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Qawalangin Tribe teams up with scientists researching contamination in subsistence foods

Frank von Hippel was pulling out a pot that was left overnight in Unalaska Lake. He's surrounded by other scientists who are part of the environmental monitoring project looking to see what was caught.
Photo courtesy of Ellis Berry
Frank von Hippel was pulling out a pot that was left overnight in Unalaska Lake. He's surrounded by other scientists who are part of the environmental monitoring project looking to see what was caught.

The United States military left many contaminated areas around Unalaska when they pulled out after World War II, like oil tanks and chemicals that polluted streams and soils. Now, the Qawalangin Tribe of Unalaska is teaming up with scientists from universities in Arizona, Nevada and Alaska to address the contamination.

The research is part of a four-year grant project through the National Science Foundation. One of the first steps is collecting fish from lakes and streams that could be environmentally polluted. The fish in them could cause health problems for people who eat them regularly.

“Okay, 2, 4, 6, 8, 10 – that's it,” said Frank von Hippel as he counted fish that were collected in a pot left overnight in Unalaska Lake.

He's a scientist with the University of Arizona. The fish he collected are one to two years old.

Jen Schmidt, a scientist with the University of Alaska, was also collecting fish at the lake.

 Hundreds of one to two year old Sticklebacks were collected at
Photo courtesy of Ellis Berry
Hundreds of young stickleback fish were put into labeled bags to be transported and researched in labs around the United States.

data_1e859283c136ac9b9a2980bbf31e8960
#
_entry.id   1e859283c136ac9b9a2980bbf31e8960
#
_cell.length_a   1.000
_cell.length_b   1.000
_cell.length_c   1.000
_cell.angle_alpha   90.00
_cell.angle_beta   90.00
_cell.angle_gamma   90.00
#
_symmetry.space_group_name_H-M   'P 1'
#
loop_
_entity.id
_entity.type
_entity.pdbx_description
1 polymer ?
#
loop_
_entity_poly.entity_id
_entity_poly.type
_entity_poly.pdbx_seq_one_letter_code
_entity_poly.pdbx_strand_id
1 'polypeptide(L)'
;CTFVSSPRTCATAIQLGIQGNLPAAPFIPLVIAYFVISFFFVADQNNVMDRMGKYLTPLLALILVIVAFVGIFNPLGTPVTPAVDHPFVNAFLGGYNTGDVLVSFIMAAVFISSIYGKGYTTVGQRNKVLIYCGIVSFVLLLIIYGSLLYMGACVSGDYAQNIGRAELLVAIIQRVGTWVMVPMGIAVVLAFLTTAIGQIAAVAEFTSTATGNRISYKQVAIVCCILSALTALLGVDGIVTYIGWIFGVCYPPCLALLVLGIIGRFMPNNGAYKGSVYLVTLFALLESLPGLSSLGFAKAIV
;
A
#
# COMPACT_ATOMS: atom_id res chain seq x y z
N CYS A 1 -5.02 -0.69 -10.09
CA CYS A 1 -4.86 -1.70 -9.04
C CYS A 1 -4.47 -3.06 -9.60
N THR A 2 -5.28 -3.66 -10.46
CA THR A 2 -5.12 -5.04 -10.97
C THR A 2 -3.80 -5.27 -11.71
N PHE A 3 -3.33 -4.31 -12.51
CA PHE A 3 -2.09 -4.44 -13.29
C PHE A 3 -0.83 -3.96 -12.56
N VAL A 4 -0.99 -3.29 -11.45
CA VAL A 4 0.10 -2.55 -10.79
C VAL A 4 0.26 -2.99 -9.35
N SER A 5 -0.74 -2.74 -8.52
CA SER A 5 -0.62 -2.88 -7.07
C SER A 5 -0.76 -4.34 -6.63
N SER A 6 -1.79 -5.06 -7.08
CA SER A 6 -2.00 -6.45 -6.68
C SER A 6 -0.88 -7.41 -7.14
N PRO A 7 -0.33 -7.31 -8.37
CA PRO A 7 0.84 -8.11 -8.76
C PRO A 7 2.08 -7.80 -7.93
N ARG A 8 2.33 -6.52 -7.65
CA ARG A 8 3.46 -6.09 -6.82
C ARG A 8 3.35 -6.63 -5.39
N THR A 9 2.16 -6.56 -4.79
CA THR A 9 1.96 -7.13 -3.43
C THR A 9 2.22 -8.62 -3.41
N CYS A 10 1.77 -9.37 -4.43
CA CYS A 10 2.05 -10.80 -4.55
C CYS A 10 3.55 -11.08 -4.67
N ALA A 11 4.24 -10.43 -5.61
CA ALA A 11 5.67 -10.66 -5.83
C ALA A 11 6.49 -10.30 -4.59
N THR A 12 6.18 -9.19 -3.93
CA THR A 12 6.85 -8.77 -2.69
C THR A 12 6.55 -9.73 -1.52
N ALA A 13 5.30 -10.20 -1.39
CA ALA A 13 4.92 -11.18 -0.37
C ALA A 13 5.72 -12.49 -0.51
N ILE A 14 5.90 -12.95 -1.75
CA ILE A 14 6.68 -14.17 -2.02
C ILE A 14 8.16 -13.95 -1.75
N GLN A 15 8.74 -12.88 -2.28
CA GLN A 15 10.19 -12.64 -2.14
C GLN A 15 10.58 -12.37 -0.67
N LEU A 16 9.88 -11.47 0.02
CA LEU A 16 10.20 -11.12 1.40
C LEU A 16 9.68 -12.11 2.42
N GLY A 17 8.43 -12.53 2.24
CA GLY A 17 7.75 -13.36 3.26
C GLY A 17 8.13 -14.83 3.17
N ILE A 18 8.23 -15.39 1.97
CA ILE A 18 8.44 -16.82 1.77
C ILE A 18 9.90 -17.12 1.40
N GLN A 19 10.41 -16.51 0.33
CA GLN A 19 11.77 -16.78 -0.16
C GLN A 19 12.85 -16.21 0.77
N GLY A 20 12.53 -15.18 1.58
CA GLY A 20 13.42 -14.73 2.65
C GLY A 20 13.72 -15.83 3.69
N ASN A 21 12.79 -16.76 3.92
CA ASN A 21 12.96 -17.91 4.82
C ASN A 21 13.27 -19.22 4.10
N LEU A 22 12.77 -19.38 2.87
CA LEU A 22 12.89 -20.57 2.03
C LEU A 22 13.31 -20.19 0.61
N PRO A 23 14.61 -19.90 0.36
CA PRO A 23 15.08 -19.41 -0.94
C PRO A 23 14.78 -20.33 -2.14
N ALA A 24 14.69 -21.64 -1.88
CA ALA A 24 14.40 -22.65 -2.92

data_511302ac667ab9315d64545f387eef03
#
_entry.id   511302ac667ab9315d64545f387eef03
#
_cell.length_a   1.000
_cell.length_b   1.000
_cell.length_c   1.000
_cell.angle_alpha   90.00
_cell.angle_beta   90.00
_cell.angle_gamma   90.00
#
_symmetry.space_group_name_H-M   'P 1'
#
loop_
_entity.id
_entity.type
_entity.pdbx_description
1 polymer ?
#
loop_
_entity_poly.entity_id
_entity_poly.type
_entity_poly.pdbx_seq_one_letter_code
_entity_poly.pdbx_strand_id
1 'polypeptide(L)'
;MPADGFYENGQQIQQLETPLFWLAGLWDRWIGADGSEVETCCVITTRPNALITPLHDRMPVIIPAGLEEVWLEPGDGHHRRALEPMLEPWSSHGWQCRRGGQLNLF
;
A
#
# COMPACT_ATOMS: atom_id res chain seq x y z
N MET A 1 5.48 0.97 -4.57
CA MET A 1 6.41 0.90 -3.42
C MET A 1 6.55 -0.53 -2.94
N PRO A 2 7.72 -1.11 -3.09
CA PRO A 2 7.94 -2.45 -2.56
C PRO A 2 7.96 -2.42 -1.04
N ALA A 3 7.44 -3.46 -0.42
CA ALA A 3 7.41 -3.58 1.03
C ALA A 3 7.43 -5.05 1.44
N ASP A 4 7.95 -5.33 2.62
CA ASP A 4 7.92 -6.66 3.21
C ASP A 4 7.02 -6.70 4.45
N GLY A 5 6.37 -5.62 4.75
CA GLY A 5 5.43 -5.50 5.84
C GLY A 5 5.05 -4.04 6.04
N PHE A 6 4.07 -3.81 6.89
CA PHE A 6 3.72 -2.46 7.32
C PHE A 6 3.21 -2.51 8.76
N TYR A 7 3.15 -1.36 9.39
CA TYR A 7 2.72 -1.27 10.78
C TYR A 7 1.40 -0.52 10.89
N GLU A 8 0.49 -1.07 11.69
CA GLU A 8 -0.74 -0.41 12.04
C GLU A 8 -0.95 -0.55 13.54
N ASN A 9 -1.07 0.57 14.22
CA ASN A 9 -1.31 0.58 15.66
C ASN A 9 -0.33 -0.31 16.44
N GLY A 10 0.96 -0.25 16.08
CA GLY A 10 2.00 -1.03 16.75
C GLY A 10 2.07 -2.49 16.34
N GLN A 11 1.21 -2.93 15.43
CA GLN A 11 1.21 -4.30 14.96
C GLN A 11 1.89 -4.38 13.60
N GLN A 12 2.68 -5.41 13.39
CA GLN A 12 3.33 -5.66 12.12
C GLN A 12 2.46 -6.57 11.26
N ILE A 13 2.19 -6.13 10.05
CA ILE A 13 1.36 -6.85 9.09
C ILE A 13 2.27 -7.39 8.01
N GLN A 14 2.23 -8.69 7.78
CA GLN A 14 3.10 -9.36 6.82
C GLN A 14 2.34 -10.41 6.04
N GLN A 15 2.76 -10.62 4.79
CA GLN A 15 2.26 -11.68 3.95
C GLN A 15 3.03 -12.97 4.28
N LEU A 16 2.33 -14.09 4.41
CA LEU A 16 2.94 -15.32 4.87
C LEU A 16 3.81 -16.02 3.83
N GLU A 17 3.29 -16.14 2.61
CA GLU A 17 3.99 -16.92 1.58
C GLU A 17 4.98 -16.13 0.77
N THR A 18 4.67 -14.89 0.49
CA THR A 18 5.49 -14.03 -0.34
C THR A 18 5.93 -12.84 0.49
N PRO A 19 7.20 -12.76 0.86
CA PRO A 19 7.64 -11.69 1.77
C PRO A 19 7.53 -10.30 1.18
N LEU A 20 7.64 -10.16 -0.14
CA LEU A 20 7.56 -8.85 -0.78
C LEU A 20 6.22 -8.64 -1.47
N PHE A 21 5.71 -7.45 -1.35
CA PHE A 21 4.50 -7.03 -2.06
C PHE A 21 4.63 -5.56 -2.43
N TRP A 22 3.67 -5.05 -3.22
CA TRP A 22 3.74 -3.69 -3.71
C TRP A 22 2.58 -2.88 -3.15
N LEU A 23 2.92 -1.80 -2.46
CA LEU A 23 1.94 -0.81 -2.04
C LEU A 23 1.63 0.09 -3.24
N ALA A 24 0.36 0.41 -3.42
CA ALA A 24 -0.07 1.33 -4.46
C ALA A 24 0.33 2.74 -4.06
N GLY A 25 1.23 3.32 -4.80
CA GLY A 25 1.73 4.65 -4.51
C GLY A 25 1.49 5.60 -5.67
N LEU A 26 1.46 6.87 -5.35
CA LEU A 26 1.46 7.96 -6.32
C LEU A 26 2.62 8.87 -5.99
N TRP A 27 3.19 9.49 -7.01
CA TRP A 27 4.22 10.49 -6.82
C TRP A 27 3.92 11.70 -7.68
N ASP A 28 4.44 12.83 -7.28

“You got a bunch, that's fine,” said von Hippel. “They're all sticklebacks. We can take hundreds of sticklebacks.”

Sticklebacks are some of the fish species the scientists were hoping to catch — those and salmon.

The Army Corps of Engineers has spent years cleaning up Formerly Used Defense Sites, or FUDS, around the island; they’re still working on cleaning up dozens of sites that are left. FUDS may have persistent organic pollutants and toxic metals like mercury and arsenic, which are harmful, especially if consumed at high levels.

The Qawalangin Tribe is also involved in cleanup efforts. They’ve teamed up with the National Science Foundation and the university scientists, who are collecting fish and soil samples in areas that community members use for subsistence fish and berries to test them for pollutants. Those areas include Morris Cove, Humpy Cove and Summer Bay Lake.

Elise Contreras, environmental remediation manager for the Qawalangin Tribe, said this data collection could lead to changes of livelihood.

“We want people to be empowered to participate in their subsistence activities and to be able to do whatever recreation and feel safe and comfortable eating, fishing, hunting in these areas without concern of contaminants from the past,” Contreras said.

 showing baby a fish in a bag at Unalaska Lake
Photo courtesy of Ellis Berry
Jen Schmidt shows Elise Contreras' baby a fish that they just bagged from Unalaska Lake.

Von Hippel presented his work to Unalaskans twice throughout his week-long stay on the island. He said this research project in Unalaska can be a model for communities who are currently dealing with FUD sites contaminating subsistence foods.

“It's important that it's a community engaged project,” said von Hippel. “And as a community-engaged project, the community is guiding where the sampling should take place and what should be done about any problems that are encountered during the sampling.”

Collected soils and fish were packaged at the Tribe’s warehouse and flown with the scientists back to their labs in Anchorage, Nevada and Arizona. Once the results are finalized, they’ll be shared with the Tribe and presented to the Unalaska community.

If you’d like to participate in the years-long research study, you can contact Elise Contreras at

Sofia was born and raised in the Rocky Mountains of Colorado. She’s reported around the U.S. for local public radio stations, NPR and National Native News. Sofia has a Master of Arts in Environmental Science and Natural Resource Journalism from the University of Montana, a graduate certificate in Documentary Studies from the Salt Institute and a Bachelor of Arts in Studio Arts from the University of Colorado Boulder. In between her studies, Sofia was a ski bum in Telluride, Colorado for a few years.
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